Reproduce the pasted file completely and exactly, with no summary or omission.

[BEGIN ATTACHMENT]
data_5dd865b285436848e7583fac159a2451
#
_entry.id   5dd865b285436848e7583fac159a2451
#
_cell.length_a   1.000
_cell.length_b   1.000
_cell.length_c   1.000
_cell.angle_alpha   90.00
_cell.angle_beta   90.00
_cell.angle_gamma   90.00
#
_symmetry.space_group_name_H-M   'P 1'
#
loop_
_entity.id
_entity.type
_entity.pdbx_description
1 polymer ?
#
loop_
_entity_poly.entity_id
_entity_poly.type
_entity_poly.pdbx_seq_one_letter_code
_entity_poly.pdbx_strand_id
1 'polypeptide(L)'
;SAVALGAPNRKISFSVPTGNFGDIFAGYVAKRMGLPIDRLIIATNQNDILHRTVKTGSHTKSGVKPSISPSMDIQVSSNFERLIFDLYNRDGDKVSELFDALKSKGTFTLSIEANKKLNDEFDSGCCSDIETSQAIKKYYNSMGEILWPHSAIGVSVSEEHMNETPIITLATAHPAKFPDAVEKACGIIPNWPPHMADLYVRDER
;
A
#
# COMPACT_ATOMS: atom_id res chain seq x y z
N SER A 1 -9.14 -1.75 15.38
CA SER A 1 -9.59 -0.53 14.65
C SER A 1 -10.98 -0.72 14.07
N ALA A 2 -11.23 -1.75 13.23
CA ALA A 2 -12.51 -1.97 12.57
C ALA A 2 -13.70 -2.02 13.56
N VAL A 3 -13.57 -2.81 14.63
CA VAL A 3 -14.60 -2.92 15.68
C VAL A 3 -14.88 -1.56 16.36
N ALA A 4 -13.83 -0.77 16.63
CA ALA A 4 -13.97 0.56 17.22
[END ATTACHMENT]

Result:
data_5dd865b285436848e7583fac159a2451
#
_entry.id   5dd865b285436848e7583fac159a2451
#
_cell.length_a   1.000
_cell.length_b   1.000
_cell.length_c   1.000
_cell.angle_alpha   90.00
_cell.angle_beta   90.00
_cell.angle_gamma   90.00
#
_symmetry.space_group_name_H-M   'P 1'
#
loop_
_entity.id
_entity.type
_entity.pdbx_description
1 polymer ?
#
loop_
_entity_poly.entity_id
_entity_poly.type
_entity_poly.pdbx_seq_one_letter_code
_entity_poly.pdbx_strand_id
1 'polypeptide(L)'
;SAVALGAPNRKISFSVPTGNFGDIFAGYVAKRMGLPIDRLIIATNQNDILHRTVKTGSHTKSGVKPSISPSMDIQVSSNFERLIFDLYNRDGDKVSELFDALKSKGTFTLSIEANKKLNDEFDSGCCSDIETSQAIKKYYNSMGEILWPHSAIGVSVSEEHMNETPIITLATAHPAKFPDAVEKACGIIPNWPPHMADLYVRDER
;
A
#
# COMPACT_ATOMS: atom_id res chain seq x y z
N SER A 1 -9.14 -1.75 15.38
CA SER A 1 -9.59 -0.53 14.65
C SER A 1 -10.98 -0.72 14.07
N ALA A 2 -11.23 -1.75 13.23
CA ALA A 2 -12.51 -1.97 12.57
C ALA A 2 -13.70 -2.02 13.56
N VAL A 3 -13.57 -2.81 14.63
CA VAL A 3 -14.60 -2.92 15.68
C VAL A 3 -14.88 -1.56 16.36
N ALA A 4 -13.83 -0.77 16.63
CA ALA A 4 -13.97 0.56 17.22